WASHINGTON (Reuters) - Actress Felicity Hoffman has been sentenced to 14 days in prison, becoming the first guardian to receive a verdict in a US university fraud scandal.

The verdict was issued after Hoffman pleaded guilty to paying money to rig her daughter's college entrance exam.

Hoffman, 56, a former Oscar nominee for the Desperate House Waves, has apologized for her actions before the verdict, which included a $ 30,000 fine and a year on probation.

Prosecutors demanded that Hoffman be jailed for a month after pleading guilty in May for plotting to pay $ 15,000 in exchange for someone correcting her daughter's answers to the SAT test used for college admission. Prosecutors also demanded that she be fined $ 20,000 and kept under surveillance.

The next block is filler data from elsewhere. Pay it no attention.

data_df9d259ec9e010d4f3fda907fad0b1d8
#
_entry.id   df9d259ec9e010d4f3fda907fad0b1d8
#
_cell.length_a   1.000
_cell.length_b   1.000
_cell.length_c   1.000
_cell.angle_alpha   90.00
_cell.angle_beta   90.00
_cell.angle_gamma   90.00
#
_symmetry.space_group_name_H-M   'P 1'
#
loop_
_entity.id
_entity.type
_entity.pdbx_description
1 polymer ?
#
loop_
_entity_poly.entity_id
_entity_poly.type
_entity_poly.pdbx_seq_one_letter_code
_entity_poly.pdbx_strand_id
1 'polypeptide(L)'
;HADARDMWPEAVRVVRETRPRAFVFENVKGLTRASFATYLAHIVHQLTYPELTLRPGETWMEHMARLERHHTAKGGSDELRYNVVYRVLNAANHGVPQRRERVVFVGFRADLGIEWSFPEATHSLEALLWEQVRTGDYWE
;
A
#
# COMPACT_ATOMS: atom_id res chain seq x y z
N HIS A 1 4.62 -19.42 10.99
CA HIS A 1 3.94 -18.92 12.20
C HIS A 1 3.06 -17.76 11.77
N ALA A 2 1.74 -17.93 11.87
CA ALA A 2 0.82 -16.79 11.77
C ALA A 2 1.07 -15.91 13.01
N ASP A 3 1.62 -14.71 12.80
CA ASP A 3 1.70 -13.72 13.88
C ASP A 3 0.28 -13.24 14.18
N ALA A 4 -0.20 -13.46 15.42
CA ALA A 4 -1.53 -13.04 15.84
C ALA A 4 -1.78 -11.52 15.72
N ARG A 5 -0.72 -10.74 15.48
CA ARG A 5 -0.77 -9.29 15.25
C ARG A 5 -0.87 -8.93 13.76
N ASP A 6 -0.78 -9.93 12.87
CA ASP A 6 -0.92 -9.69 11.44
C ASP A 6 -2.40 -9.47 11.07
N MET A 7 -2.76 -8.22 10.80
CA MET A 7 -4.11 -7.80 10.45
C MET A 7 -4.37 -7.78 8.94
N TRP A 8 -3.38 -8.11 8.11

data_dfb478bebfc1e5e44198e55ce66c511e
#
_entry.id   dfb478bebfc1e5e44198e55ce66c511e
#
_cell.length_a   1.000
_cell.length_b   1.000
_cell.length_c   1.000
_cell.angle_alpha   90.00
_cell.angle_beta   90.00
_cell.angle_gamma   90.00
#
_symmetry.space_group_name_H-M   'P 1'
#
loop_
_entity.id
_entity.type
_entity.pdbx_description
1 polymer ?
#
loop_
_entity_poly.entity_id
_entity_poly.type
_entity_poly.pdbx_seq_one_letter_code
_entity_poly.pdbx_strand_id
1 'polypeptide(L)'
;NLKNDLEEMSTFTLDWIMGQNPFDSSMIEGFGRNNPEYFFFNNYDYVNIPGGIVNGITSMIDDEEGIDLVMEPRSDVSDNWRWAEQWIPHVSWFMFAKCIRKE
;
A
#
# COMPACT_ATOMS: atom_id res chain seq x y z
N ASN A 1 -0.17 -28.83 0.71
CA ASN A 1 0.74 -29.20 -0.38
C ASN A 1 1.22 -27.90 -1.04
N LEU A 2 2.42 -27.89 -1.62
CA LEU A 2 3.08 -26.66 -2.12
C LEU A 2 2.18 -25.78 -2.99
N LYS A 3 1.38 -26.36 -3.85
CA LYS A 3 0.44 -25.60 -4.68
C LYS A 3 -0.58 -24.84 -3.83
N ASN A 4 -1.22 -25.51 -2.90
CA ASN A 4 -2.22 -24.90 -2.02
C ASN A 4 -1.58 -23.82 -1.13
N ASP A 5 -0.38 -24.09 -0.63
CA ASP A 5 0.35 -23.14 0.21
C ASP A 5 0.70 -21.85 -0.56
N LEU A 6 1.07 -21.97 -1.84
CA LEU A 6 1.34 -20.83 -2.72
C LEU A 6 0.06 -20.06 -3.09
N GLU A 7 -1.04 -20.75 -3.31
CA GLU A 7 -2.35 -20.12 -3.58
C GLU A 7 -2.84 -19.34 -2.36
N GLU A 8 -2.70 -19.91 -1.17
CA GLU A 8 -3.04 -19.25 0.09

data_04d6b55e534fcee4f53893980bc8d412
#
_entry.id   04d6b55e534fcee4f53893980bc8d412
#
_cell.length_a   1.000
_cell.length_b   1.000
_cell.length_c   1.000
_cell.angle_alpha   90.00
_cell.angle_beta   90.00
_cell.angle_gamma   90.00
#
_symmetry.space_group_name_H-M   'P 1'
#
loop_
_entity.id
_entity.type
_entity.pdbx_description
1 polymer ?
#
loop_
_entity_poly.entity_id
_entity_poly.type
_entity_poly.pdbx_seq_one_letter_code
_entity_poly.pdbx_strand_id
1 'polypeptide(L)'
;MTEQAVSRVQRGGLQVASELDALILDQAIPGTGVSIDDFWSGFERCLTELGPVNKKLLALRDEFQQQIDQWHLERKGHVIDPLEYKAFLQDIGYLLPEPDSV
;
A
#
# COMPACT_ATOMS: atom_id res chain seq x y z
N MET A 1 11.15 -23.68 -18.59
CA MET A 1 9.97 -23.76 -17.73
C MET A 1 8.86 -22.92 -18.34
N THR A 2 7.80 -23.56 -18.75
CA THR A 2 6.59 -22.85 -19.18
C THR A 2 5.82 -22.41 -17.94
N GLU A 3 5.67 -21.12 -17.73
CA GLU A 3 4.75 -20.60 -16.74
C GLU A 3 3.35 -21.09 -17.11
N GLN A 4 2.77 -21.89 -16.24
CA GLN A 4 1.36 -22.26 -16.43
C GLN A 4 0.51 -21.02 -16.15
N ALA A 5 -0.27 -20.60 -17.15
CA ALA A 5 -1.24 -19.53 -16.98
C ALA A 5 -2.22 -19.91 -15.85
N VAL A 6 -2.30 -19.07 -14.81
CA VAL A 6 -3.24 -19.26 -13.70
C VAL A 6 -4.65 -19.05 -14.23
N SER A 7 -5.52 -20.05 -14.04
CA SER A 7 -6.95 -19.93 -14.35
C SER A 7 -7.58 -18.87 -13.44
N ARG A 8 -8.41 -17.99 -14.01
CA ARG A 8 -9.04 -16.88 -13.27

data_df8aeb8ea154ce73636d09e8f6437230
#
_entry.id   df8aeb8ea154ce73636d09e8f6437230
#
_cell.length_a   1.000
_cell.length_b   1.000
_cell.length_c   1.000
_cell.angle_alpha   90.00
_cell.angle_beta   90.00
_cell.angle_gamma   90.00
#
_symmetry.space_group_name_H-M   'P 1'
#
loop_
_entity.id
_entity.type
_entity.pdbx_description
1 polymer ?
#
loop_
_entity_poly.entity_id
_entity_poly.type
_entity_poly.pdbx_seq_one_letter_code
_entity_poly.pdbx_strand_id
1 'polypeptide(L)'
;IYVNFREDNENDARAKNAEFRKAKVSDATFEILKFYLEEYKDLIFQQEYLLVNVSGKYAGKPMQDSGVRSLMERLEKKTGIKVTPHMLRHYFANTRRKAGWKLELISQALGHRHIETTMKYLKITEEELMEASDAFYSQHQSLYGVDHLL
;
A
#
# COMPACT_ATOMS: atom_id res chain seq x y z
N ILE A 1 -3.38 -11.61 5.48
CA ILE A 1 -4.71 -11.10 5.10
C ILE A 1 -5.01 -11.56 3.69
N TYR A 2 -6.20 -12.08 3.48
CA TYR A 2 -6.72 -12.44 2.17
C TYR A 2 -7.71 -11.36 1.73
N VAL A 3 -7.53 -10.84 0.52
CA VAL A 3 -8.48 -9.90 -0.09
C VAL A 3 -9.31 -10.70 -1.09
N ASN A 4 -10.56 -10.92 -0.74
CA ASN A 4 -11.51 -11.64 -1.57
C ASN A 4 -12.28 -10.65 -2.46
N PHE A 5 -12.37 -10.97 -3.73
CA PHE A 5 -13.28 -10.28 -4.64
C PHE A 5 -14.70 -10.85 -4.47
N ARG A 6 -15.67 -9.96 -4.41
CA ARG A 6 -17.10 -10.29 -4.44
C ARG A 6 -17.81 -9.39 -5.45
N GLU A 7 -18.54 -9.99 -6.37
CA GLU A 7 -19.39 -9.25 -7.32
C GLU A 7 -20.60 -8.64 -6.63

The lawyer defended the actress by saying she regretted and felt shame and urged the court to let her stay out of jail to spend a year on probation, complete 250 hours of social work and pay a $ 20,000 fine.

Hoffman is just one of 51 people charged in a large-scale scheme, in which he accused wealthy parents of conspiracy, using bribery and other gimmicks to ensure their children entered prominent universities including Yale, Stanford and Georgetown.